Are you ready?
A few things to have ready before you get your new puppy:​​
​​Vet Appointment​​
Since most Vet offices are very busy, it is a good idea to have your first appointment scheduled before getting your new puppy so that you can have him/her seen within 72 hours of taking the puppy home. 
Puppy Proofing
You will want to be sure to puppy proof your home.  Puppies like to put everything in their mouths and will chew on not only your socks, shoes and sometimes even furniture but also consider things like your trash, electrical cords and plants that may be poisonous to dogs.  
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Puppy Food
If you plan to change the food, I can send the puppy home with a starter bag so that it can be mixed into the new food and transitioned over at least a few days.  I do recommend, however, purchasing a bag of the food that your puppy is already eating and keeping him/her on that food for the first month or so.  Moving to a new home is stressful enough and changing the food immediately may cause more stress/stomach upset.
Your puppy is currently eating Iams Large Breed Puppy
**I recommend having some plain canned pumpkin on hand in case of loose stools caused by stress.  You can mix a tablespoon or so into the food twice a day.**
Iams Large Breed Puppy
Food/Water Dishes
I recommend using either ceramic or stainless steel dishes.  I DO NOT recommend using raised dishes as some studies show that raising the dishes may contribute to bloat in large breed dogs. 
If your puppy/dog is a gulper,  you may want to try a slow feeder.

I like the martingale type collars because they don't put all the pressure on the trachea if your dog pulls.  They work great for training and, if fit properly, the dog will not be able to back out of the collar.   I don't recommend using a harness because they often make a dog want to pull (unless you have your dog pulling a cart, etc.). has quality collars and sizing info. on their site
**Puppies grow so fast that I recommend just buying a cheaper, regular collar while very young  (you will likely go through a few) and graduating to the martingale when a bit older**

​I prefer to use either a good quality  leather leash or a braided nylon leash, somethig with some weight to it.

I use the double door crates that come with a divider so the crate can grow with the puppy.  The 42" crate is usually large enough for a full sized Doodle. and have them reasonably priced

 **I recommend using an old blanket or towel in the crate, rather than a crate pad, until your pup is reliably trained!
**Giving a puppy too much room will allow them to use a corner as a potty spot.  Use the divider to make the crate just big enough for the puppy to stand, turn around and lay in a comfortable position until he/she is reliably crate trained.  
Chew toys
Toys with stuffing are not recommended as many dogs will eat the stuffing and the result may be surgery.   Nylabone and Kong make durable toys for tough chewers.  Keep an eye on all toys and replace if they become worn.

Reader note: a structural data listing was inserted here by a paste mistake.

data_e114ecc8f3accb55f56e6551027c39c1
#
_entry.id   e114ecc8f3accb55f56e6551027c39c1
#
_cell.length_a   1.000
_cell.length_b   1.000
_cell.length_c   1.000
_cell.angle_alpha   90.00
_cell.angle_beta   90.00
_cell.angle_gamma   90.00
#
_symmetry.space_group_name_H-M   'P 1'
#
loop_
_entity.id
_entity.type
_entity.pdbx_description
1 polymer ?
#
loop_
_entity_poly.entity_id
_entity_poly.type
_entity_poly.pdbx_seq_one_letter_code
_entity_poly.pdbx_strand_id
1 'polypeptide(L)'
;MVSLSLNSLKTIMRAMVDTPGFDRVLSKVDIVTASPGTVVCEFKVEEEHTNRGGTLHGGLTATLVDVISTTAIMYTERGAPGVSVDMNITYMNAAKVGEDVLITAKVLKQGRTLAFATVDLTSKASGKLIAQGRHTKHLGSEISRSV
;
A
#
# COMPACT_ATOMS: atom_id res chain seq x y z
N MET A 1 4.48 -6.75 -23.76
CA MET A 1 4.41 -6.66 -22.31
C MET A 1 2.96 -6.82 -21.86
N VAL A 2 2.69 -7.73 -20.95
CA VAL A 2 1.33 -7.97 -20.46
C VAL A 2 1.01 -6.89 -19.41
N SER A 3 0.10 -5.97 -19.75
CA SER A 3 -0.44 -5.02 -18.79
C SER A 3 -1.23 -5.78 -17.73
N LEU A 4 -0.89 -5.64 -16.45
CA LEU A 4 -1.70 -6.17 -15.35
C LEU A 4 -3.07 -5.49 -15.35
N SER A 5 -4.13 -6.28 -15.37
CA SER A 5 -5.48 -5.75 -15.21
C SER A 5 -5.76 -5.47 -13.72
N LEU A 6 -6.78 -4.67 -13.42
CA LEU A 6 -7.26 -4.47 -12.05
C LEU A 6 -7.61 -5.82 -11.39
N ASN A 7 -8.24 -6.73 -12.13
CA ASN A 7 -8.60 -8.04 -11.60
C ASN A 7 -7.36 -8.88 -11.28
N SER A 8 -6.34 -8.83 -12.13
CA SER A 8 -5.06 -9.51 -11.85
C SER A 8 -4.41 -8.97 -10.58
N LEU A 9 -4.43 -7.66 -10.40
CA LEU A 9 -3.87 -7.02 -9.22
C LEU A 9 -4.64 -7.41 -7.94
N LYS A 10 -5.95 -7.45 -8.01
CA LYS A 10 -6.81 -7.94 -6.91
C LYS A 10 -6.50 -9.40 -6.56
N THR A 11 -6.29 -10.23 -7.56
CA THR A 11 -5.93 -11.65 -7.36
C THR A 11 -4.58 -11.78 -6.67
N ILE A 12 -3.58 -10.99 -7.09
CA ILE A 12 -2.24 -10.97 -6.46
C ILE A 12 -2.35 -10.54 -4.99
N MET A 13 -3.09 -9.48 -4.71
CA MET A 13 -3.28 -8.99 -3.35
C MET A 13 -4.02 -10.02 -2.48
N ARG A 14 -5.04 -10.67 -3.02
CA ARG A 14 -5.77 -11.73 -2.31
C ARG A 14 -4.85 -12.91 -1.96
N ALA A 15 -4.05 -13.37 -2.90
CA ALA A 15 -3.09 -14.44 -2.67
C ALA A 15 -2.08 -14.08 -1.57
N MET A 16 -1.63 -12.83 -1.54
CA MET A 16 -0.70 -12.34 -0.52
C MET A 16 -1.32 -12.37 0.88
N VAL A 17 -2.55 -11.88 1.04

Never feed cooked bones as they can easily splinter.  I find the most durable bones to be soup bones (with marrow in them) and beef knuckle bones (I have the butcher cut them in half because they are big) and I only feed them raw.  My dogs also love antlers!  Feeding raw bones and antlers to your dog will help clean it's teeth as well:) ​

Check out​​
Ridge Ranch Dog Antlers
your dog will thank you:) 
Grooming Supplies
*Nail Clippers
*Styptic Powder
*Ear Powder (to help with hair removal from ears)
*Ear Cleaner (recipe for Blue Power Ear Treatment)
*Slicker Brush, Rake, Dematting Comb, Metal Tooth Comb
** had these items and they are resonably priced

**You may also want to get recommendations from family and friends for a good groomer in your area

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While we try our best to send your puppy home parasite free, worms and parasites in puppies are common.

This growth phase of their life is when they are most susceptible!   Your puppy will have had a dewormer 2-3x prior to leaving my home.  While they are usually free of parasites/worms at this point, they sometimes need more dewormer after they go home to you.  Parasites and worms are opportunistic and can take advantage of a stressful event, such as going to a new home.   

Deworming your dog is a lifetime commitment.
Dogs put everything in their mouth and may need deworming twice a year to eliminate the parasites they will pick up. If your dog is a big hunter, he/she will need more frequent deworming – you must assess the risk for your dog.​

**All puppies come with the following
                         *Unless otherwise noted*
**Health exam by one of my Veterinarians​​
** Neopar vaccine 5-6 wks (for parvo)

** Vanguard Plus 5 vaccine 7-8 wks (5 way puppy vaccine)
** started on a deworming schedule
** 2 year genetic health warranty

** First 30 days free of health insurance
** folder with valuable tips/info.
** micro-chipped, with registration info. 
** spay/neuter contract
** a blanket with siblings' scent on it
** a toy 
** a starter bag of  food (if needed)
** lots of wet puppy kisses:)